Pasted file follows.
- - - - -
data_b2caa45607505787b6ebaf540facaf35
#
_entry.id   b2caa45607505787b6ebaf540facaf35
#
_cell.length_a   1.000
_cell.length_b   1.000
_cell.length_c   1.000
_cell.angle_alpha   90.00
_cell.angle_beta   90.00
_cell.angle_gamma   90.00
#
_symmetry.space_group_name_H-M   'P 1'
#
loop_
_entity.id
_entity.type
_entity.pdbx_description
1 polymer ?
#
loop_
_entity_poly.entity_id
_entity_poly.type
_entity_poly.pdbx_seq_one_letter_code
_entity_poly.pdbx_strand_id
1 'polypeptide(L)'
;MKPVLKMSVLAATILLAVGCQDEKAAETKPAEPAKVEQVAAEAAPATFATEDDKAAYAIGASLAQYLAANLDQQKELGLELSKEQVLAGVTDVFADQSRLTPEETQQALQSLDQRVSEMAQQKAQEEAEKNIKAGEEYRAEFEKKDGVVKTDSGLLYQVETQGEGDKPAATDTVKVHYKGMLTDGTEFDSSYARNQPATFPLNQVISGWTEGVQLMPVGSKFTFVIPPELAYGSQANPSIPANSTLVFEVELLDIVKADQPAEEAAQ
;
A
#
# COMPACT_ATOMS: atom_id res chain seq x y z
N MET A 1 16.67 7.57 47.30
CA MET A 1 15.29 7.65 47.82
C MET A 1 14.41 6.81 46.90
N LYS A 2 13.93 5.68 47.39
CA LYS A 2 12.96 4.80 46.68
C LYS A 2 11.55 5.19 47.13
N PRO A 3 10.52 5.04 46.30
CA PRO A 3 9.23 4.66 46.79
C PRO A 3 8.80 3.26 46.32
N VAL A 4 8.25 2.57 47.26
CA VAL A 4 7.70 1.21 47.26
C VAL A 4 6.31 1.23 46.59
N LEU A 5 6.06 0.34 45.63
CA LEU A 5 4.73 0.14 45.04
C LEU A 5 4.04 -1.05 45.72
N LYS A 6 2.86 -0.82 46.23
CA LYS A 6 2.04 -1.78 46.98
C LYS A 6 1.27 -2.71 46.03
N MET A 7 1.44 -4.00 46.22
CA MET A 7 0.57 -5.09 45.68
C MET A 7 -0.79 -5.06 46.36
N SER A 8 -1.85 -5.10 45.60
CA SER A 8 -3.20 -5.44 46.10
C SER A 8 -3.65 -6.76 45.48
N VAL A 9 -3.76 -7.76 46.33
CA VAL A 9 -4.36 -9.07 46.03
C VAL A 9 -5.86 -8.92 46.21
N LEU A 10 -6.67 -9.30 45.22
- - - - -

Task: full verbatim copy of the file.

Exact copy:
data_b2caa45607505787b6ebaf540facaf35
#
_entry.id   b2caa45607505787b6ebaf540facaf35
#
_cell.length_a   1.000
_cell.length_b   1.000
_cell.length_c   1.000
_cell.angle_alpha   90.00
_cell.angle_beta   90.00
_cell.angle_gamma   90.00
#
_symmetry.space_group_name_H-M   'P 1'
#
loop_
_entity.id
_entity.type
_entity.pdbx_description
1 polymer ?
#
loop_
_entity_poly.entity_id
_entity_poly.type
_entity_poly.pdbx_seq_one_letter_code
_entity_poly.pdbx_strand_id
1 'polypeptide(L)'
;MKPVLKMSVLAATILLAVGCQDEKAAETKPAEPAKVEQVAAEAAPATFATEDDKAAYAIGASLAQYLAANLDQQKELGLELSKEQVLAGVTDVFADQSRLTPEETQQALQSLDQRVSEMAQQKAQEEAEKNIKAGEEYRAEFEKKDGVVKTDSGLLYQVETQGEGDKPAATDTVKVHYKGMLTDGTEFDSSYARNQPATFPLNQVISGWTEGVQLMPVGSKFTFVIPPELAYGSQANPSIPANSTLVFEVELLDIVKADQPAEEAAQ
;
A
#
# COMPACT_ATOMS: atom_id res chain seq x y z
N MET A 1 16.67 7.57 47.30
CA MET A 1 15.29 7.65 47.82
C MET A 1 14.41 6.81 46.90
N LYS A 2 13.93 5.68 47.39
CA LYS A 2 12.96 4.80 46.68
C LYS A 2 11.55 5.19 47.13
N PRO A 3 10.52 5.04 46.30
CA PRO A 3 9.23 4.66 46.79
C PRO A 3 8.80 3.26 46.32
N VAL A 4 8.25 2.57 47.26
CA VAL A 4 7.70 1.21 47.26
C VAL A 4 6.31 1.23 46.59
N LEU A 5 6.06 0.34 45.63
CA LEU A 5 4.73 0.14 45.04
C LEU A 5 4.04 -1.05 45.72
N LYS A 6 2.86 -0.82 46.23
CA LYS A 6 2.04 -1.78 46.98
C LYS A 6 1.27 -2.71 46.03
N MET A 7 1.44 -4.00 46.22
CA MET A 7 0.57 -5.09 45.68
C MET A 7 -0.79 -5.06 46.36
N SER A 8 -1.85 -5.10 45.60
CA SER A 8 -3.20 -5.44 46.10
C SER A 8 -3.65 -6.76 45.48
N VAL A 9 -3.76 -7.76 46.33
CA VAL A 9 -4.36 -9.07 46.03
C VAL A 9 -5.86 -8.92 46.21
N LEU A 10 -6.67 -9.30 45.22